Here’s a new blog from one of our guest bloggers, Stacie Beam-Bruce. Stacie is the Chris Elliott Fund Integrative Care Specialist and assists in running our Integrative Patient Support Group at The Ben & Catherine Ivy Center. Stacie’s blog is below, and thank you Stacie for taking the time to be our guest blogger for today:
Being a caregiver is a taxing experience. You are being asked to juggle the needs of your loved one along with those of any additional family members, not to mention attending to your own self-care. Easier said than done, right? Know that you are not alone. Caregivers need just as much support as their loved one dealing with the illness.
It is important to be mindful of any changes and signs of acute stress you may be experiencing. These include:
• Changes in Sleep
• Changes in Appetite
• Withdrawing from friends and Family
• Feeling overly emotional/angry
• Feelings of overwhelming anxiety
These are all normal reactions to the situation you are facing. However, if they persist, then it can start to affect your own health. It is important to recognize these signs of acute stress so we can address them before it turns into chronic stress and burnout.
It is absolutely essential that you take care of yourself. You cannot possibly begin to care for another if you aren’t taking the time to care for yourself. Below are a few things you might want to think about putting into place; start with just one if you are already feeling overwhelmed. Sometimes just having one small thing in place can go a long way towards your sanity and relief.
Nutrition and Rest
It may sound very basic, but you need to eat well and rest when you are able to. This means making sure you eat enough fuel to keep your strength up and rest when you have the opportunity to help with your stamina. Make sure you drink plenty of water. And don’t forget to take a deep breath every once in awhile – deep breathing can help with fatigue and anxiety. Make time for yourself to relax and rejuvenate, even if it is only 15 minutes per day – take the time.
Educate Yourself about Brain Cancer
The more you know, the better you’ll know what to expect and you will feel more in control of the situation. Ask doctors and nurses about your loved one’s condition and what you as a caregiver need to know. The Internet is also a very good way to learn more about your loved one’s disease. The National Brain Tumor Society (www.braintumor.org ), The American Brain Tumor Association (www.abta.org ) and the Brain Tumor Foundation (www.braintumorfoundation.org), The Chris Elliott Fund (www.chriselliottfund.org ) are excellent places to start. As you research, write any questions or comments you may have for the doctor and take them to the next appointment.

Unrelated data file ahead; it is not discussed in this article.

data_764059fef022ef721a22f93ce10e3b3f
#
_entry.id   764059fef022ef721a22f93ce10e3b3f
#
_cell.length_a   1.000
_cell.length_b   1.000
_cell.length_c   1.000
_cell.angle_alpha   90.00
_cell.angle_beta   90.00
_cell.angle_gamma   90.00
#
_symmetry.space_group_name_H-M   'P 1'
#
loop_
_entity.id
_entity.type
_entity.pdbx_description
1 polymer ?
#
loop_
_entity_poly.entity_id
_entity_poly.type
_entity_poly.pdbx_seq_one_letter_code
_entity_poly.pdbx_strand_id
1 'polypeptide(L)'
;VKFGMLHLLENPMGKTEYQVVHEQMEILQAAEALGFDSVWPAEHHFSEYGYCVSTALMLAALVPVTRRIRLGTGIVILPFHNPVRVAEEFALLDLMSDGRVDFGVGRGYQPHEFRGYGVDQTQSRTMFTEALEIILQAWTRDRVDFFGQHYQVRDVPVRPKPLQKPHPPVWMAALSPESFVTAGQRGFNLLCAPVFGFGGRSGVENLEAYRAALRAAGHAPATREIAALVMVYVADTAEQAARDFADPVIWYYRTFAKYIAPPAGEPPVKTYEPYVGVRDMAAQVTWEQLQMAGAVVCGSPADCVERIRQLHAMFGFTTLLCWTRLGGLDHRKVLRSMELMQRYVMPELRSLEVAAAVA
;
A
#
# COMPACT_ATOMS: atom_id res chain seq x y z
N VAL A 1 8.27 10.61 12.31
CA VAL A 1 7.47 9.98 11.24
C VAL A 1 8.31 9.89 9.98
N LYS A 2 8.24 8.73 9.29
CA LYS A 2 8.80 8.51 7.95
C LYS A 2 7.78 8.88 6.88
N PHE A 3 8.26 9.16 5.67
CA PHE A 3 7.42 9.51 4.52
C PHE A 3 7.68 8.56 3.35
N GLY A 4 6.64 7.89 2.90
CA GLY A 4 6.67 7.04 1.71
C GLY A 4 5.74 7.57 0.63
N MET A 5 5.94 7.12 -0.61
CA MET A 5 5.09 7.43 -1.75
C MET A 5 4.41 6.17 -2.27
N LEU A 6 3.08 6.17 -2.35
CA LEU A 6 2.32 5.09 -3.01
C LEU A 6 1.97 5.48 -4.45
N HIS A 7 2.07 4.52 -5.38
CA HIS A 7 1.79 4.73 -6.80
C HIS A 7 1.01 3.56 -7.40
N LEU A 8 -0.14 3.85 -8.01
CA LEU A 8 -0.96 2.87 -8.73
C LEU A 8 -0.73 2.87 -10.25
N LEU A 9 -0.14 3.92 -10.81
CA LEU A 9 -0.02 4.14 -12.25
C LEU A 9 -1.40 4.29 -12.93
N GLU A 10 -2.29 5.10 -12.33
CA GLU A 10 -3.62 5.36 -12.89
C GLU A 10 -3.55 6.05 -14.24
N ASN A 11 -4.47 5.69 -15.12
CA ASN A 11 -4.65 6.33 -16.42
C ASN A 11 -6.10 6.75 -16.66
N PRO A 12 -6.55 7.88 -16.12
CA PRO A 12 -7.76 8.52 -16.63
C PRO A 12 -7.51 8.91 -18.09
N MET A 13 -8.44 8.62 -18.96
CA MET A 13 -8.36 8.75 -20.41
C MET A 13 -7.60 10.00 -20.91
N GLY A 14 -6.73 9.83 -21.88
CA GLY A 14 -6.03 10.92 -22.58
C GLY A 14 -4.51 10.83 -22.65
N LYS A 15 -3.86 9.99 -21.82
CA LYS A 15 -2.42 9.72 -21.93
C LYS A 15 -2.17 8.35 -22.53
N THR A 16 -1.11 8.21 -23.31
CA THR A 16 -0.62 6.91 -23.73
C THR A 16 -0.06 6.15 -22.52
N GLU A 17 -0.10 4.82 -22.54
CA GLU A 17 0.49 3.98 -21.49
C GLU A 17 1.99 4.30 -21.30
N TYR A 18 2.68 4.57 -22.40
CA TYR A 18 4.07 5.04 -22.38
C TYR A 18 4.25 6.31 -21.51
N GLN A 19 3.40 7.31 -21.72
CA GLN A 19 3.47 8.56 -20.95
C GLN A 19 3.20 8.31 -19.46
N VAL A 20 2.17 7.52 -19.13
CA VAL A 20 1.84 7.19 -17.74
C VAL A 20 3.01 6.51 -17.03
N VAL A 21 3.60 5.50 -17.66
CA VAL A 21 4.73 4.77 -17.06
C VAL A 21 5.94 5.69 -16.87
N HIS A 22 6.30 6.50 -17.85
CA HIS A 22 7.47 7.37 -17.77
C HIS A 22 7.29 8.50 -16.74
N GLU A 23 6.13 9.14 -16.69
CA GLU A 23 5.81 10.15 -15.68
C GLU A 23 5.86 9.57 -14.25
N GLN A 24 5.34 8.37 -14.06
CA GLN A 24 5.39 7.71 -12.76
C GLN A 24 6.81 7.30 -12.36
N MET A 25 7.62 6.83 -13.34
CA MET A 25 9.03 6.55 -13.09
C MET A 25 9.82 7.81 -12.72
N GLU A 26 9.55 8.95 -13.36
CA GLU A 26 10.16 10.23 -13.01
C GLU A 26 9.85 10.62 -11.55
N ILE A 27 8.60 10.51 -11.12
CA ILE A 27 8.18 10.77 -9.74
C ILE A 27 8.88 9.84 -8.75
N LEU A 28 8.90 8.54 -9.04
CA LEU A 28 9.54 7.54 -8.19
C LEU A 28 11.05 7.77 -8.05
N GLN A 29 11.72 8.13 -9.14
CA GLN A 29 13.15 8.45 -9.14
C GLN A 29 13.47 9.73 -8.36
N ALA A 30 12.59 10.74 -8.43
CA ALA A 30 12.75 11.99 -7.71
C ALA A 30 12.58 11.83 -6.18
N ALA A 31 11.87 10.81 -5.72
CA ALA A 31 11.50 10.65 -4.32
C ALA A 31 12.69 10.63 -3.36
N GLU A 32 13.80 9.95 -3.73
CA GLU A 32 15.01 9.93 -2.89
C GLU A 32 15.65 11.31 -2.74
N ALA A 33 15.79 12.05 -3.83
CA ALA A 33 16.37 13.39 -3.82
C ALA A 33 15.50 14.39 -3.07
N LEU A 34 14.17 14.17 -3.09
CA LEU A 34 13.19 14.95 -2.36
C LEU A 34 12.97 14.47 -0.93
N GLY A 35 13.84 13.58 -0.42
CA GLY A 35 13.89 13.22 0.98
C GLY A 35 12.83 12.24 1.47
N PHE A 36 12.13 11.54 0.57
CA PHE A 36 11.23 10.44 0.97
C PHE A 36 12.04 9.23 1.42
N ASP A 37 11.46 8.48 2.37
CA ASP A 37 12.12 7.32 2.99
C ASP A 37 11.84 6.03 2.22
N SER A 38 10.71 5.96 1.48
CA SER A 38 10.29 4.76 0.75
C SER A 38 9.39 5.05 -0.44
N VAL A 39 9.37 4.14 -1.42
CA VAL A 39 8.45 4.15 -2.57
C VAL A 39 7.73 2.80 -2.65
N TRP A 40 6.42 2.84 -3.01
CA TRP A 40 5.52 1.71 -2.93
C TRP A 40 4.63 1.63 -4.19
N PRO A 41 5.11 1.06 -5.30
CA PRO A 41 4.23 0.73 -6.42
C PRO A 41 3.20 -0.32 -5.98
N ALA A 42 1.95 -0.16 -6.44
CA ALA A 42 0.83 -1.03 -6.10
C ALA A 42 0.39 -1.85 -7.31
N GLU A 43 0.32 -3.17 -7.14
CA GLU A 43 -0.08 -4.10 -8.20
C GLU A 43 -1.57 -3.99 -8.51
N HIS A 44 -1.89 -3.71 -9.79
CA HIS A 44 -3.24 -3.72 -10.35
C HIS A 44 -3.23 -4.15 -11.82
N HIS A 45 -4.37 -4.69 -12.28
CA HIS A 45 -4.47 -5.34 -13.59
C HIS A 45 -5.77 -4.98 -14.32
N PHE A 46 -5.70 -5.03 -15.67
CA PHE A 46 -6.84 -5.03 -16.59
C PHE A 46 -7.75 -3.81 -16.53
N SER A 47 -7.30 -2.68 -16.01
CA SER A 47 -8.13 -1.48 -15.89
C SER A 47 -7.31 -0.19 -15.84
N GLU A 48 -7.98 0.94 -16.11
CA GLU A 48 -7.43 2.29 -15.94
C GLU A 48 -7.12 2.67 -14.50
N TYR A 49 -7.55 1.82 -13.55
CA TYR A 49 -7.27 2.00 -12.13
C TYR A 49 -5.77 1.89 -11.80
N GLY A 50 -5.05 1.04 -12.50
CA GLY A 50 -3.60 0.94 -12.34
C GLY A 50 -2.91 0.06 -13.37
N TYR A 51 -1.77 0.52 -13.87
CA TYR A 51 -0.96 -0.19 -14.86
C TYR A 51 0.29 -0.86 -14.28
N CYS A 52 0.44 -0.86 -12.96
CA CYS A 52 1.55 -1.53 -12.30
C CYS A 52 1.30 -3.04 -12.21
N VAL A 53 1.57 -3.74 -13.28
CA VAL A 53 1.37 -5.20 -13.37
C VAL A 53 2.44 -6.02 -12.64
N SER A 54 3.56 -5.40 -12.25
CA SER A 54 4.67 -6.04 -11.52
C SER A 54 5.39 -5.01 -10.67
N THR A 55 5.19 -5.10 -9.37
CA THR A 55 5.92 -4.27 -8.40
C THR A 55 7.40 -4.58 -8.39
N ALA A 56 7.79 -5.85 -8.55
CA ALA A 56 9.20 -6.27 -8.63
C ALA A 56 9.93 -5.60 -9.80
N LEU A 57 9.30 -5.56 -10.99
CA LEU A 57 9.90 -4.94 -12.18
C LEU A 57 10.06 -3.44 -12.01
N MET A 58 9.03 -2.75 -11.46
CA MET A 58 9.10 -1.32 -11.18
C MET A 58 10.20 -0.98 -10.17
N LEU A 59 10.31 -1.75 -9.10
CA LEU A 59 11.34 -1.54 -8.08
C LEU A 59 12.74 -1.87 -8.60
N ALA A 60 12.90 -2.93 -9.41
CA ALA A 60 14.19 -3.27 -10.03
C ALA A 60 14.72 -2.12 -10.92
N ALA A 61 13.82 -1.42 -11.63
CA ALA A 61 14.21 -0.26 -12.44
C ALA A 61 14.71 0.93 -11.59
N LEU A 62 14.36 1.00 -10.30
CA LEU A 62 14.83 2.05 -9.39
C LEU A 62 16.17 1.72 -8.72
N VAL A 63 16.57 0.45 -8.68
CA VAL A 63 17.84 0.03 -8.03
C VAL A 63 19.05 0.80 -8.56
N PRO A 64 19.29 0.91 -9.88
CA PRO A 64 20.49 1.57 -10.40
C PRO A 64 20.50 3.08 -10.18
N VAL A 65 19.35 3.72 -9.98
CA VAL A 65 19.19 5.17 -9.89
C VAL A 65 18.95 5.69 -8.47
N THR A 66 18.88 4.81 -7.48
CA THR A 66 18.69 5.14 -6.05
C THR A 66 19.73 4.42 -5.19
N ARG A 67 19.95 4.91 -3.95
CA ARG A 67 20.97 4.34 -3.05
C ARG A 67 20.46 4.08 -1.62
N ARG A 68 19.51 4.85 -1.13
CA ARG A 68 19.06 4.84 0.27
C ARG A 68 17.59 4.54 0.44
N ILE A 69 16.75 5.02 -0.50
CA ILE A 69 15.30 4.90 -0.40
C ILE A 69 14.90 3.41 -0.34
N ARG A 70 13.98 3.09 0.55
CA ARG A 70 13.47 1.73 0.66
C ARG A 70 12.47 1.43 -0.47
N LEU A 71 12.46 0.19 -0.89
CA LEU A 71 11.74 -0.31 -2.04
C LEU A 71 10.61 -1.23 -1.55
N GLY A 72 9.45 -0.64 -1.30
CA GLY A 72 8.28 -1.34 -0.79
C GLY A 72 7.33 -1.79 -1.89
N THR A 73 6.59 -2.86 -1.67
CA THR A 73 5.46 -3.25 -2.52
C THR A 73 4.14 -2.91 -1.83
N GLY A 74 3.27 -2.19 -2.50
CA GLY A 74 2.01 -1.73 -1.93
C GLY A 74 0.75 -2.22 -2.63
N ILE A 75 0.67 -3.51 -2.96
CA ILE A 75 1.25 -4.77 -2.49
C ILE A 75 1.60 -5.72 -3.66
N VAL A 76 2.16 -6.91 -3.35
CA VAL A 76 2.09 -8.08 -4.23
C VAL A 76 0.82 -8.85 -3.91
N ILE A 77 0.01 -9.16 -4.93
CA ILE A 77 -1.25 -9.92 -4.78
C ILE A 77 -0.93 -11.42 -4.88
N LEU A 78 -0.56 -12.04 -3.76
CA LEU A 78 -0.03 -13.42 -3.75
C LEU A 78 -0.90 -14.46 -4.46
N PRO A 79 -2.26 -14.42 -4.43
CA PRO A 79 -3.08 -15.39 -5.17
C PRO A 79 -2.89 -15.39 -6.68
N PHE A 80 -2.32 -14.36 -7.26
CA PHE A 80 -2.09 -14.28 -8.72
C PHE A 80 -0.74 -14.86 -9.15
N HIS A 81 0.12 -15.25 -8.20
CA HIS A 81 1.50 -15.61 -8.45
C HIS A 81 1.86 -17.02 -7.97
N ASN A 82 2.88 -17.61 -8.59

Delegate Tasks to Family and Friends
You will find friends and family are more than happy to help in time of need. You just need to ask, or more often than not just need to be ready with “tasks” when they volunteer to help. Things like cooking meals, running errands or cleaning can all be delegated to friends and family. Have a list of “tasks” that others can do ready, it will help when you are tempted to give the standard response of “I don’t think there is anything you can do to help right now.” Having someone else pitch in and help you with these tasks will leave you with time to concentrate on providing care for your loved one. If you need help in organizing a “Share the Care” schedule, you can visit www.sharethecare.org .
Many caregivers also are responsible for maintaining medical records, insurance claims, and finances, not to mention medication and eating schedules. The key to success here is organization. Keep medical records neat and accessible by storing them in a large file, organized by date. Medicine schedules can be created with a spreadsheet, then printed out daily or weekly, or use a blank template of a medication log. As each dose is given, you can check it on the sheet with the time. The same can be done for eating schedules.
Join a Caregiver Support Group
Whether it be online or through the hospital, a caregiver support group is an excellent way to meet others going through the same thing as you. It really does help to have someone who can provide you with tips or can identify with daily care giving life. The Brain Tumor Caregiver Support Group at Swedish meets on the 1st Wednesday of the month. The Brain Trust runs an online support group for caregivers (www.braintrust.org ). Cancer Lifeline (www.cancerlifeline.org ) and Gilda’s Club (www.gildasclubseattle.org ) are also great resources for you. They offer a multitude of services, groups and classes for the whole family.
When to Seek Help
If you feel like you may be experiencing caregiver burnout, see your primary care physician. He or she can make recommendations based on your symptoms and personal information. Some caregivers find relief in regularly talking to a therapist, social worker or religious counselor while caregiving.
If you need to speak to a caring, trained, professional right away no matter the hour, then you can consider calling the 24 hour lifeline at 1-800-255-5505. The phone line is answered by trained volunteers at Cancer Lifeline 24 hours a day. If you have thoughts of hurting yourself or your loved one, go to your local emergency room or call 911. Severe burnout can result in these feelings, but help is always available.
Caregivers have a tough job, and my advise is this: do the best you can in each moment and be open to receiving help – for your sake as well as your loved one.
Stacie Beam-Bruce, MSW
Chris Elliott Fund Integrative Care Specialist
Neuro-Oncology Social Worker
Ben & Catherine Ivy Center for Advanced Brain Tumor Treatment
Swedish Neuroscience Institute